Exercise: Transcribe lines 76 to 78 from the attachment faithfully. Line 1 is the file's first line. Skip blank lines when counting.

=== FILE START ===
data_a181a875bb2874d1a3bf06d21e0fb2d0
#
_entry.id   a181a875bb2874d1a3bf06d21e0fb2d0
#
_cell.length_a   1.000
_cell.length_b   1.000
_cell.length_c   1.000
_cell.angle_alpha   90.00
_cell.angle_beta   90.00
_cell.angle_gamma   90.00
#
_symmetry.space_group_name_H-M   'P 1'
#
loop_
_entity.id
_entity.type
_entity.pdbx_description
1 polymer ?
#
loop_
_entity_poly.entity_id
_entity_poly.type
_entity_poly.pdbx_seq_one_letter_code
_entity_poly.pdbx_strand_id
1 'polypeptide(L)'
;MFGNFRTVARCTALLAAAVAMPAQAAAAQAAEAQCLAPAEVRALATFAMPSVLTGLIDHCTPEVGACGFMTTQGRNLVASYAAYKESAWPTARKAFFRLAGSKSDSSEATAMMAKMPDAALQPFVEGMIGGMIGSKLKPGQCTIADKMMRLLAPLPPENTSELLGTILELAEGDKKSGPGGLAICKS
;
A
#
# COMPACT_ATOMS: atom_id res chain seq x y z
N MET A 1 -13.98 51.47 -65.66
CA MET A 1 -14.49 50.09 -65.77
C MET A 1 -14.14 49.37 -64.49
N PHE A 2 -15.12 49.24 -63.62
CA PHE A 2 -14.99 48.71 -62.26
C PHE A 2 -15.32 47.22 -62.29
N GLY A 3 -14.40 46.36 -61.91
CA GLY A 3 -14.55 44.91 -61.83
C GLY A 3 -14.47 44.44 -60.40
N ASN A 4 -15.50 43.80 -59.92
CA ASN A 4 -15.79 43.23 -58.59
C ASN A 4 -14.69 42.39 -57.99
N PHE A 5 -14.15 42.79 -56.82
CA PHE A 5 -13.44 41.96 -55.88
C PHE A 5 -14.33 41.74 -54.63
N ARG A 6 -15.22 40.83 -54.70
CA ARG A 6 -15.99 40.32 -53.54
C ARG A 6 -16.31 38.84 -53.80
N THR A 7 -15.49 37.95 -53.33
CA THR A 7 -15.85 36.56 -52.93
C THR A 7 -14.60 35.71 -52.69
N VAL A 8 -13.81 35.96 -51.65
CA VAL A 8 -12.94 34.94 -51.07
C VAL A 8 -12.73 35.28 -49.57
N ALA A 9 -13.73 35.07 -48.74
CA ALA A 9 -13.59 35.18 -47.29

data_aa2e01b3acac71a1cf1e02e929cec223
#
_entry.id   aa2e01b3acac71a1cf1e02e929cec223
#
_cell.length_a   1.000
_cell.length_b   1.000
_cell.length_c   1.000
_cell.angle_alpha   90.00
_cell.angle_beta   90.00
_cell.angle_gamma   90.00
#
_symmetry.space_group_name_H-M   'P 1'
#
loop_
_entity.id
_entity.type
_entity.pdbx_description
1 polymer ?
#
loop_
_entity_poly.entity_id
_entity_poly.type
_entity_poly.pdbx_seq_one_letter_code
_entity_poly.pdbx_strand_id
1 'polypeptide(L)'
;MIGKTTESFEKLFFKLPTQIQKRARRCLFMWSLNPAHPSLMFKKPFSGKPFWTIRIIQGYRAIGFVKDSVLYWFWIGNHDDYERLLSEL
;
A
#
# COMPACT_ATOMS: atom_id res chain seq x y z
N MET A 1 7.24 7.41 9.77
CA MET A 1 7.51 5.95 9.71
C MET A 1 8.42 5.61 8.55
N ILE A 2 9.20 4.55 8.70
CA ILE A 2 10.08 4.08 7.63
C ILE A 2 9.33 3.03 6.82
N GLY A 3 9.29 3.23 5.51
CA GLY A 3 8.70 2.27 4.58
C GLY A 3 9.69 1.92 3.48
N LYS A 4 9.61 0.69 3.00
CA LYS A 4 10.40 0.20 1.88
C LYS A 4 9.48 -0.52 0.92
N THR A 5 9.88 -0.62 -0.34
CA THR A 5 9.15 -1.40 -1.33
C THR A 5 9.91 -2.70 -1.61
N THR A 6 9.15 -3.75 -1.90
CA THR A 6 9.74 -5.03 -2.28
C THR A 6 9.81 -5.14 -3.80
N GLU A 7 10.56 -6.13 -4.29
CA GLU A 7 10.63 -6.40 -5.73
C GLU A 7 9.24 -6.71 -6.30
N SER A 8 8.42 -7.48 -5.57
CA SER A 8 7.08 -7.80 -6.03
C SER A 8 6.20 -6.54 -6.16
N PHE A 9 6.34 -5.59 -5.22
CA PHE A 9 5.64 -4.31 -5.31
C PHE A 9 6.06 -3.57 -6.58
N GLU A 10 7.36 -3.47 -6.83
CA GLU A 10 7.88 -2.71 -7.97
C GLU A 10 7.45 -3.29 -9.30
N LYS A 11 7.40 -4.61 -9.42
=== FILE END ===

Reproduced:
loop_
_entity_poly.entity_id
_entity_poly.type